Trust the FDA? Yeah, right. You’d have better luck believing in the goodwill of a starving shark.
In fact, the agency just pretty much admitted that they’ve thrown 6 million Alzheimer’s patients to the Big Pharma wolves.
You no doubt remember that new Alzheimer’s drug they just approved with great fanfare. It’s the first new med for the disease in a generation. Which sounds fantastic… at first.
The only trouble is there’s no evidence it actually works.
The feds vowed we would get that evidence “soon.” It’s just that the drug is so promising they simply had to rush it to market as quickly as possible. You know, so they could give patients access to this modern medical miracle.
Well, my friend, we’ve just learned that the whole thing was a sham. A smokescreen to distract those of us who were asking questions. Because the promised “evidence” isn’t coming anytime soon.
In fact, if the latest report is any indication, there’s a good chance we may NEVER get it.
The ugly truth about that Alzheimer’s drug approval
Aducanumab’s effectiveness is so questionable that two clinical trials ended early after the Alzheimer’s drug showed a clear lack of benefit. And the FDA’s own advisory panel flat-out rejected it.
Why wouldn’t they? When a drug flunks a study THAT badly, there’s clearly no saving it. Well, except the FDA stepped in and saved it anyway.
The agency approved the drug over the objections of its own expert panel. They say they made the controversial move because studies showed it can eliminate some of the damage that marks the disease.
But here’s the ugly truth. While that sounds good on paper, it’s essentially meaningless.
Because what really matters is that an Alzheimer’s drug leads to improvements to memory and cognition. At the very least, it should lead to a slower rate of decline. And tragically there’s no solid evidence of that yet.
The FDA said it would order the company manufacturing this wolf in sheep’s clothing to continue to study it even after the drug’s approval. But now we’re learning that might never happen.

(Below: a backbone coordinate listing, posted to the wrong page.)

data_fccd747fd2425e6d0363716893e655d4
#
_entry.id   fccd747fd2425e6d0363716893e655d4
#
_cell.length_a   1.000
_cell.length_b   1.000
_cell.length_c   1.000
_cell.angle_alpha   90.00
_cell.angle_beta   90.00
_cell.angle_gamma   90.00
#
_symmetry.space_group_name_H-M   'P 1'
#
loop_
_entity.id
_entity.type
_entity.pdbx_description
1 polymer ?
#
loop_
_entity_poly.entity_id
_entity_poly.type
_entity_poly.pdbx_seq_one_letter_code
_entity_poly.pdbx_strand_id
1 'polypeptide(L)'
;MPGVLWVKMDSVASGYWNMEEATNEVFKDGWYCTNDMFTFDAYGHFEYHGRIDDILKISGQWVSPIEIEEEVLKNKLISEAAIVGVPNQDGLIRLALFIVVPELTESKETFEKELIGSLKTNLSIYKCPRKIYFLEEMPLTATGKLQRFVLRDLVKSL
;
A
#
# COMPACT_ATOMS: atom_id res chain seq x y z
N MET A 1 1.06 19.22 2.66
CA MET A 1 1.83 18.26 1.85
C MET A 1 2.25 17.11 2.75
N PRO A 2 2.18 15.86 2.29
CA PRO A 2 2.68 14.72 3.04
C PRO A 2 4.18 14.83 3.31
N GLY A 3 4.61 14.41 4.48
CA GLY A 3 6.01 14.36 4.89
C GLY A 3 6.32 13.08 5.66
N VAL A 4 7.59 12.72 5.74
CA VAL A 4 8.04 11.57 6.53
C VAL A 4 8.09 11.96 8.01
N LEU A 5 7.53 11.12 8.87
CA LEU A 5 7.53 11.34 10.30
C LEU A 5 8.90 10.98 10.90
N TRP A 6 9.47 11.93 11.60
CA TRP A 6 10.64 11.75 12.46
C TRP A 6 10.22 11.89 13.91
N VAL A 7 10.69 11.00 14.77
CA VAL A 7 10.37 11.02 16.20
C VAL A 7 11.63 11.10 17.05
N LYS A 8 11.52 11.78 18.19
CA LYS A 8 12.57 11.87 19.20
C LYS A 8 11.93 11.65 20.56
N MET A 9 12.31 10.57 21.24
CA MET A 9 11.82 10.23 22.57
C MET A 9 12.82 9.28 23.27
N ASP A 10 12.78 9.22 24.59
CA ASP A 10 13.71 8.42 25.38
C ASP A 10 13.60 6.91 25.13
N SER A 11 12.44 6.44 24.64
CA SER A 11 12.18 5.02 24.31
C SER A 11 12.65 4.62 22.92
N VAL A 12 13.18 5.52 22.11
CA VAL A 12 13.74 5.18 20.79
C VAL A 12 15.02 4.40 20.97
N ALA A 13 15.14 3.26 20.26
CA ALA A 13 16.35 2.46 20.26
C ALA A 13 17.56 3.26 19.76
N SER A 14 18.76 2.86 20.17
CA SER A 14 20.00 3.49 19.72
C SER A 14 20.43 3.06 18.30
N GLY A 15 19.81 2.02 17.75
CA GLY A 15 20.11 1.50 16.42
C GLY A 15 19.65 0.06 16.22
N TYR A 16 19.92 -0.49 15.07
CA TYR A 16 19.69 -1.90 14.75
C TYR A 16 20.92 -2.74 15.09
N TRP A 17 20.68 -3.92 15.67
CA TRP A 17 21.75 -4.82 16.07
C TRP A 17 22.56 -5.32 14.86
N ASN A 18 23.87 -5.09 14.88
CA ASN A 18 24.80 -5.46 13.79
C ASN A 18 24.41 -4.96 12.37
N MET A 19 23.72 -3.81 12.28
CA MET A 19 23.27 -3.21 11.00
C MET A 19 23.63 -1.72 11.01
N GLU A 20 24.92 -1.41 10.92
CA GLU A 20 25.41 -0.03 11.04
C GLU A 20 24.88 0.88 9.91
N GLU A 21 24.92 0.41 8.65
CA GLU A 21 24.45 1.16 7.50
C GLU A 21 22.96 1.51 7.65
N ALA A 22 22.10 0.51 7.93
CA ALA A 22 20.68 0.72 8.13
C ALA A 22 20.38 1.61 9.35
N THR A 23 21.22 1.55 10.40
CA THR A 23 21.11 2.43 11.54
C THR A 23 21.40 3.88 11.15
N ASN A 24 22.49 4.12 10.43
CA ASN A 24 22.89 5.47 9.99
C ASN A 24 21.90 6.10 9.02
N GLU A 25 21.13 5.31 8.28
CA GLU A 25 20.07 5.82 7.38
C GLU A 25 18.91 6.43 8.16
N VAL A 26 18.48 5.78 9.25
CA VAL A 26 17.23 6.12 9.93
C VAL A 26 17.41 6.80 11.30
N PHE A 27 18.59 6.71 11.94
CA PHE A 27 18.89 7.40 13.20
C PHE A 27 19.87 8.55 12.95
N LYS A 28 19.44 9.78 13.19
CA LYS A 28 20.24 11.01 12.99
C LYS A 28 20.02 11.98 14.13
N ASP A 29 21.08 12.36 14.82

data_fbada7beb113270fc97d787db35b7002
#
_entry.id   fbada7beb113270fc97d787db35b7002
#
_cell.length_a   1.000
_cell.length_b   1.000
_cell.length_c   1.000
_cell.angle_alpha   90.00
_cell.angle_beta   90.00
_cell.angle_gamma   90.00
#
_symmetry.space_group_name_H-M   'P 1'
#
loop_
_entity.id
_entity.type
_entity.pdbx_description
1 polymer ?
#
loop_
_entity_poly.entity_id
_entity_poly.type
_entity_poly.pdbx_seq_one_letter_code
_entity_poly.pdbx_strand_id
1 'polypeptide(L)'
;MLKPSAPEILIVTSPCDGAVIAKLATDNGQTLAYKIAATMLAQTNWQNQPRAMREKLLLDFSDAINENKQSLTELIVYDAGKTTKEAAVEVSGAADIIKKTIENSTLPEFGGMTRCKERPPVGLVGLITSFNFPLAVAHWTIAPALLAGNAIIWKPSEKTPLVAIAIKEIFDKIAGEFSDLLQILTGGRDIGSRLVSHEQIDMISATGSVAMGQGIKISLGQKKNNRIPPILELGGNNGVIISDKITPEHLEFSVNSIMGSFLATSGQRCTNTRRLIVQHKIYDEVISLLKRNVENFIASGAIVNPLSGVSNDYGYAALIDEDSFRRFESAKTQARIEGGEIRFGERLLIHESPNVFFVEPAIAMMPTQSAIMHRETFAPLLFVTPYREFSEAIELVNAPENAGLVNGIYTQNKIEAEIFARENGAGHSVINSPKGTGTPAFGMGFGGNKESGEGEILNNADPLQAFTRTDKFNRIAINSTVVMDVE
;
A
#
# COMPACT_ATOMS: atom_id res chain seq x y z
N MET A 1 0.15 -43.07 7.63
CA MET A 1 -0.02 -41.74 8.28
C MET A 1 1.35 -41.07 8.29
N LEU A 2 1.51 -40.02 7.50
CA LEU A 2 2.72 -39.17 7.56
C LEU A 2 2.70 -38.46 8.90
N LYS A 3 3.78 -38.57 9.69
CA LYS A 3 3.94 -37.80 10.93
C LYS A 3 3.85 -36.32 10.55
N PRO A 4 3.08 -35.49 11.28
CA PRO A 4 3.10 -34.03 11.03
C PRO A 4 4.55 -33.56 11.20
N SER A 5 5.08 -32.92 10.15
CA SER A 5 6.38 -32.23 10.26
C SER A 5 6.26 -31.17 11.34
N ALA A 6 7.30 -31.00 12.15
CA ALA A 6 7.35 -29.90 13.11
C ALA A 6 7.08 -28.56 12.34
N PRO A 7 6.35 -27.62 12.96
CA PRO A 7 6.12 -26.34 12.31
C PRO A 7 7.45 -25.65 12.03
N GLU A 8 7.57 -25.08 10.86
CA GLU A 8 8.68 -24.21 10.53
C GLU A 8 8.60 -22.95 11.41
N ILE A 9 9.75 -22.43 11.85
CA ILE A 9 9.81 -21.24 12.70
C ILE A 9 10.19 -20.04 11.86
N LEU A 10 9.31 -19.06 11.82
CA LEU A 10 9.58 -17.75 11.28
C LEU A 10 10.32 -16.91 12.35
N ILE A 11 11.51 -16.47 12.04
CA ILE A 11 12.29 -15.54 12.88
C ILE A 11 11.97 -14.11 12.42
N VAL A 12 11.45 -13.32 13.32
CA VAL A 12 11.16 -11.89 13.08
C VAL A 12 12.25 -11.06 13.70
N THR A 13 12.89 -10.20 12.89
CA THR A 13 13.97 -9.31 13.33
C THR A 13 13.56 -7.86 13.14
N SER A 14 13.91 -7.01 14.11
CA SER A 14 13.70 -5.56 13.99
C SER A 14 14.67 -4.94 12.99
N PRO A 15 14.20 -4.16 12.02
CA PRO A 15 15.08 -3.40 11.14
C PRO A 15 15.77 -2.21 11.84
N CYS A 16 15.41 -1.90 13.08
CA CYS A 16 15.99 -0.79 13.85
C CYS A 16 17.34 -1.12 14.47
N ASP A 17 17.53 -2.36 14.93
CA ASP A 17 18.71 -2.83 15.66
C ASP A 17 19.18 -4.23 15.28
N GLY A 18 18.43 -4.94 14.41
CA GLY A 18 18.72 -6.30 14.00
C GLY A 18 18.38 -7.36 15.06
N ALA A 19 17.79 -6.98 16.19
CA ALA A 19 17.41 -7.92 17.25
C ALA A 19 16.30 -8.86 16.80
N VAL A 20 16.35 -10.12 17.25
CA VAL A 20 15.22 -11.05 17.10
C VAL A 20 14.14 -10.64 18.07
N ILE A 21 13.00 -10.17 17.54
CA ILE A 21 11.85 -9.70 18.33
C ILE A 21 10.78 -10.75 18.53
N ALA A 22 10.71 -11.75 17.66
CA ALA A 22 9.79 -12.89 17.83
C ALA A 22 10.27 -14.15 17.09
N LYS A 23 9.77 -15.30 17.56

The company has until at least 2030 to do that study. And according to the new report, no one really expects it to actually be completed by then.
Natural approaches could help battle memory loss
First, it may prove impossible to recruit anyone for a new trial of the Alzheimer’s drug. Since the med is now available by prescription, why would anyone who wants it risk getting a placebo?
Second, these kinds of dates slip by all the time. For example, the makers of one drug approved for a degenerative disease in 2016 had until 2021 to do their study proving it works.
Well, here we are in 2021, and guess what? The study still hasn’t even started. They’re now shooting for 2025. Right. And I’m shooting for a winning Lotto ticket.
And third, let’s face facts here. Now that the drug is approved, the company’s not exactly going to be motivated to hurry it up. Why rush it?
The study results could hurt their bottom line if it proves – yet again – that the Alzheimer’s drug doesn’t help with real-world outcomes such as slowing memory loss and cognitive decline. So I expect a lot of feet-dragging here.
Meanwhile, patients are left with no proven options. Not from the mainstream, anyway. But there are some promising therapies to be found in natural medicine.
Some studies, for example, have shown that a blend of vitamins B6, B12, and folic acid can slow the “brain shrink” linked to cognitive decline. There are even signs that, in some cases, the B combo may slow the memory loss the marks the condition.
Omega-3 fatty acids, curcumin, ginkgo biloba, huperzine a, grape seed extract, and green tea extract have shown promise battling memory loss. And detoxifying therapies such as chelation have too.
Plus, emerging research on so-called “zombie” cells has found that targeting senescent cells with natural senolytic compounds such as quercetin and fisetin could help us win the battle against all the so-called diseases of aging, including Alzheimer’s.
Speak to a naturopathic doctor to find the most promising natural solutions for you or your loved ones.